A Safety Plan is a written document (like post-op instructions), tailored to each individual. It consists of five elements:
1. Recognize warning signs: A person identifies, in advance, specific thoughts, feelings, situations and behaviors that foreshadow a crisis. Examples include: feeling certain that the emotional pain will never end, or having persistent thoughts that others would be better off without them around. These warning signs signal to suicidal individuals and their loved ones that they need to mobilize their 'emergency plan' to deescalate an emerging suicidal crisis.
2. Identify coping strategies that can be used without contacting another person: A person lists activities that can be done by themselves that can take their mind off their suicidal feelings, allowing time to pass and for the impulses to subside. Simple, engrossing activities can be surprisingly helpful like listening to calming music, exercising, going for a walk or playing a musical instrument.
3. Identify people and social settings that offer support as well as distraction from the crisis -- as well as family members and friends who can help to resolve the crisis. This means determining specific people (like a sister, brother, parent, or a trusted friend) as well as healthy social settings that can take a person's mind off their suicidal feelings, while providing distraction and support. These people and places, and how to reach, are written in the Safety Plan -- and are shared with those involved.
4. Identify mental health professionals or agencies: Create a list of names, numbers and/or locations of clinicians, local emergency rooms, and crisis hotlines that can be contacted during a suicide emergency. Crisis is no time to begin to search for this type of information.
5. Ensure that access to deadly means of self-harm are minimized. This means, for example, limiting the number of pills available at any one time or removing or locking up firearms. It is a myth that if someone wants to die by suicide, they will, no matter what. In fact, limiting access to deadly means makes a real difference. The strongest of suicidal feelings typically last only a brief period. If it is more difficult to act during these periods, there is a good chance that the suicidal feelings will subside.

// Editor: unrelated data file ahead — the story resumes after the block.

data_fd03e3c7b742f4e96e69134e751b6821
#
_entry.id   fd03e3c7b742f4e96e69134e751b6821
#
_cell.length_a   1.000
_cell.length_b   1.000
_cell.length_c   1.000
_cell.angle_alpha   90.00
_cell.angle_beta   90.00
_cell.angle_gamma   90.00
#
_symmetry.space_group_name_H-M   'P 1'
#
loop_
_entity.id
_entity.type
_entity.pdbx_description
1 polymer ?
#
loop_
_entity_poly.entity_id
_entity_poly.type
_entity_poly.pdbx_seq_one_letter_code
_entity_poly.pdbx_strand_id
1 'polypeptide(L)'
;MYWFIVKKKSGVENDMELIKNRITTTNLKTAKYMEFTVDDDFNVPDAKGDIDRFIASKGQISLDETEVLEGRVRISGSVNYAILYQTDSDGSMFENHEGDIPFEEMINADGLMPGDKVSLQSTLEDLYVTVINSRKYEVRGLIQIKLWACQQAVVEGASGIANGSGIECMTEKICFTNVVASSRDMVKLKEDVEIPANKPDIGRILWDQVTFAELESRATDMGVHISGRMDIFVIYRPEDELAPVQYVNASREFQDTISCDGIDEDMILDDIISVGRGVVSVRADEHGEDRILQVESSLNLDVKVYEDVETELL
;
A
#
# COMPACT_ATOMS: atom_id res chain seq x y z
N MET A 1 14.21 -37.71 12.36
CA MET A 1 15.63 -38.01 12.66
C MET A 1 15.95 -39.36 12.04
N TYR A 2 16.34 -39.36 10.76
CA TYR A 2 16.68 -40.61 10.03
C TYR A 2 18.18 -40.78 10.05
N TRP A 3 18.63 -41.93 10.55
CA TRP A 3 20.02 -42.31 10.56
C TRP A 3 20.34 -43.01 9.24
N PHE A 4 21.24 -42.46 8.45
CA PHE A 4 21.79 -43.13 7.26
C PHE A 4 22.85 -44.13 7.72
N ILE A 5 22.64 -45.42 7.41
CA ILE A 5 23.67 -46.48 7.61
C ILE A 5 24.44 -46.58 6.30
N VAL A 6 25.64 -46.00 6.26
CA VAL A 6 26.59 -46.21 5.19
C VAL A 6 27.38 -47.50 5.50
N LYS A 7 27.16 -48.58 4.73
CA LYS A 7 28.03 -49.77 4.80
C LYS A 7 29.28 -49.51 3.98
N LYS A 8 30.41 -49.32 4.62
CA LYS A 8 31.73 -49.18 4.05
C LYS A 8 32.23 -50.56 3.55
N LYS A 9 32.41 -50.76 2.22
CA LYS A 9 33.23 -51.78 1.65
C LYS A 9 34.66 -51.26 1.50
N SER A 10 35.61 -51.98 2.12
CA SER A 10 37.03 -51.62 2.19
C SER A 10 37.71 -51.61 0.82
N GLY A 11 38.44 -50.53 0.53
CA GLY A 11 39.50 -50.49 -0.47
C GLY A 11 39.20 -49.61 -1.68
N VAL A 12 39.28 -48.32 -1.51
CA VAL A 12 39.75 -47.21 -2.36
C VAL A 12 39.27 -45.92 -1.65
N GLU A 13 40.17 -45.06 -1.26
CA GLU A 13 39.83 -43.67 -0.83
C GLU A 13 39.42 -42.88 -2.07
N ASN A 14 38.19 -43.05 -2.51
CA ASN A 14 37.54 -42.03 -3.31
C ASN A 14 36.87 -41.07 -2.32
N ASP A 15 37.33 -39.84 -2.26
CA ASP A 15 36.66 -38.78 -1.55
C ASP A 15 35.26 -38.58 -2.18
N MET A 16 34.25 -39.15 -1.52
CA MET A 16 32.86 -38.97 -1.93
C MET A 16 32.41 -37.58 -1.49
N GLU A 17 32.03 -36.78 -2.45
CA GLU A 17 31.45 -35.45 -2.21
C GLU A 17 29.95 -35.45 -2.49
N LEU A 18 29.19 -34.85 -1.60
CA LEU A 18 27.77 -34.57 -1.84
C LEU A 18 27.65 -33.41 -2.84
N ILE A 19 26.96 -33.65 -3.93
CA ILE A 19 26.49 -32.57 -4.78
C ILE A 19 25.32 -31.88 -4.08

Safety Plans may seem simple -- but so are so many of the best things we can to help ourselves. While a Safety Plan in itself does not address longstanding issues that led to the suicidal feelings it can help people stay alive long enough to work on rebuilding their lives.
Dr. Barbara Stanley is a Professor of Medical Psychology in the Department of Psychiatry, Columbia University, and Director of Suicide Prevention Training, Implementation and Evaluation, The Center for Practice Innovations, New York State Psychiatric Institute. Dr. Lisa Dixon, is Professor of Psychiatry at Columbia University Medical Center, Department of Psychiatry, Columbia University, and Director of The Center for Practice Innovations, New York State Psychiatric Institute.
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Need help? In the U.S., call 1-800-273-8255 for the National Suicide Prevention Lifeline.